In combination with all know lincRNAs, we established a comprehensive catalog of 10,571 transcribed lincRNA genes (15,061 transcripts shown in Dataset S1). Based on the FPKM (Fragments Per Kilobase of transcript per Million mapped reads) of each transcript calculated by Cufflinks' “abundance estimation mode” across the six tissues, we compared the expression differences between lincRNAs and RefSeq protein-coding genes. The average expression level of lincRNAs was lower than protein-coding genes but lincRNAs also showed a wider range of abundance, with a subset of them equally abundant to mRNAs (Figure 3A). This pattern is consistent with previous studies [11], . We then calculated a tissue specificity score for each transcript using an entropy-based metric that relies on Jensen-Shannon (JS) divergence [16]. To assess the tissue specificity of mouse lincRNA expression, we calculated the Jensen-Shannon tissue specificity score (JS score) [16] for each transcript using the established procedure. Our analysis showed that distributions of JS scores for lincRNA and protein-coding genes are significantly different (P value of Kolmogorov-Smirnov test <10−10, Figure S1). Using JS score = 0.5 as a cutoff, we demonstrated that the majority of lincRNAs (49%) are tissue-specific, relative to only 23% of protein-coding genes (Figure 3B-D and Datasets S2 and S3). Thus, mouse lincRNA expressions are clearly subject to tissue-dependent regulation either at the level of transcription or degradation.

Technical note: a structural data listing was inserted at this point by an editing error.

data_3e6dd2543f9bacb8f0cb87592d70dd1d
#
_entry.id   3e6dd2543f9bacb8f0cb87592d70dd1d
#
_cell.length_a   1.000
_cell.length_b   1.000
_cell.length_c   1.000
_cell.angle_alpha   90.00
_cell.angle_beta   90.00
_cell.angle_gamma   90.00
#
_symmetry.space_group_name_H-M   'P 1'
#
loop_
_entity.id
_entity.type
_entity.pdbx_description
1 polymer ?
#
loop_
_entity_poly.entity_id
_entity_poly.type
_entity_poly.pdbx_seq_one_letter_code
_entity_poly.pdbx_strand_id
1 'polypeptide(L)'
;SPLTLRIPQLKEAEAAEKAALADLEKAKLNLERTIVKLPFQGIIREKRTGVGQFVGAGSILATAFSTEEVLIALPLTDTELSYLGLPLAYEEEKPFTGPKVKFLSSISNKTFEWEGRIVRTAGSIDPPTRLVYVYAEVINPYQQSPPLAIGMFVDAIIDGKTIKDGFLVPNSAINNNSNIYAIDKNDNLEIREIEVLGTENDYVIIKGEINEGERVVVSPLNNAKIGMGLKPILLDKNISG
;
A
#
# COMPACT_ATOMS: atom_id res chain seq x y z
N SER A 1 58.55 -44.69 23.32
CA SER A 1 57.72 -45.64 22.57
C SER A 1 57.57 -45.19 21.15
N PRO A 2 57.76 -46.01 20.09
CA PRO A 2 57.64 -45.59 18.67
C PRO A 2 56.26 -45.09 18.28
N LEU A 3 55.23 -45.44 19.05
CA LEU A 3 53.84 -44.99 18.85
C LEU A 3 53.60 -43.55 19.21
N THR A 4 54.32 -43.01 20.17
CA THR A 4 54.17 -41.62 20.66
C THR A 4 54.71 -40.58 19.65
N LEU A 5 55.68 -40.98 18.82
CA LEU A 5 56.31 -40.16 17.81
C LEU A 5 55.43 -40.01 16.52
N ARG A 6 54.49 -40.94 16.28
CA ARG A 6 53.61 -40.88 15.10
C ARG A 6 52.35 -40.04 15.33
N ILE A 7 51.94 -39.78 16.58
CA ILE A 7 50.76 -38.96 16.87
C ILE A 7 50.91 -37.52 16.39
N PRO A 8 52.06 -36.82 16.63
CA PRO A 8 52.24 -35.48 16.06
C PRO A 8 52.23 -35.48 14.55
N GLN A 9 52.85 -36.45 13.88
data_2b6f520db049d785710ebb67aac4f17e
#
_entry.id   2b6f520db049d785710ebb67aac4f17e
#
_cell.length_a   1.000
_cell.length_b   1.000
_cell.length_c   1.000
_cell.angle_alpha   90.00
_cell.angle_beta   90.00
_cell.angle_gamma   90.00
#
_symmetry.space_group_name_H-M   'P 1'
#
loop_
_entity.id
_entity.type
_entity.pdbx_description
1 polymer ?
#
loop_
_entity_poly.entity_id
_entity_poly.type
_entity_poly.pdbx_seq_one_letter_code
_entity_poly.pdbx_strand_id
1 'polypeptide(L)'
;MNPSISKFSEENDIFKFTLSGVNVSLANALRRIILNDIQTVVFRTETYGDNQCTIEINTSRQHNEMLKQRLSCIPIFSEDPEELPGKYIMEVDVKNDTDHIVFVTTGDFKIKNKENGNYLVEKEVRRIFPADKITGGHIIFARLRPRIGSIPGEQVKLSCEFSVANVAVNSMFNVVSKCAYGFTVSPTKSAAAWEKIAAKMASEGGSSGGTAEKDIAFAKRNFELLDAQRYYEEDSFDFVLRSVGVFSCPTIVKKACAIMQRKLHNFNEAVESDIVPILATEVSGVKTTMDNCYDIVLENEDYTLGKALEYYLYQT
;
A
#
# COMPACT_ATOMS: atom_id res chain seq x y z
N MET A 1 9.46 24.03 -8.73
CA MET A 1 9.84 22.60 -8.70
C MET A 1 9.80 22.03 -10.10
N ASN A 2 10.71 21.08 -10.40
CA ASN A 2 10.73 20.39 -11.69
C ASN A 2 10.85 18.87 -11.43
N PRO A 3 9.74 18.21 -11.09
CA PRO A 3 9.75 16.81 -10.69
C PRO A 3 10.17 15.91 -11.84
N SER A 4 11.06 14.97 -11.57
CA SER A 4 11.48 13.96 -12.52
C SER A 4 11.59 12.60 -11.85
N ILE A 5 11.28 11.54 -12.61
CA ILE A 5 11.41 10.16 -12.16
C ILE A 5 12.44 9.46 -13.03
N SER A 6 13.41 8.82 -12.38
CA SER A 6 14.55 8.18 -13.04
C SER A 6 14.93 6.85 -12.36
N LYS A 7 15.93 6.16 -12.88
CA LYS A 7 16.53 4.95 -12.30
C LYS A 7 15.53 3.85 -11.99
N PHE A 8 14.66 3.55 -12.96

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Figure 3. Tissue specificity of lincRNAs and protein-coding genes.

(A) LincRNAs have lower expression levels than protein-coding genes. Maximal expression abundance (log2-normalized FPKM counts as estimated by Cufflinks) of each lincRNA (red) and coding (black) transcript across all tissues. (B) Tissue-specific expression. Shown are distributions of maximal tissue specificity scores calculated for each transcript across all tissues. (C) Cluster of the fractional density of lincRNAs across the row of log-normalized FPKM counts estimated by Cufflinks in each listed tissue. (D) Cluster of the fractional density of RefSeq protein-coding genes across the row of log-normalized FPKM counts estimated by Cufflinks in each listed tissue.

doi:10.1371/journal.pone.0070835.g003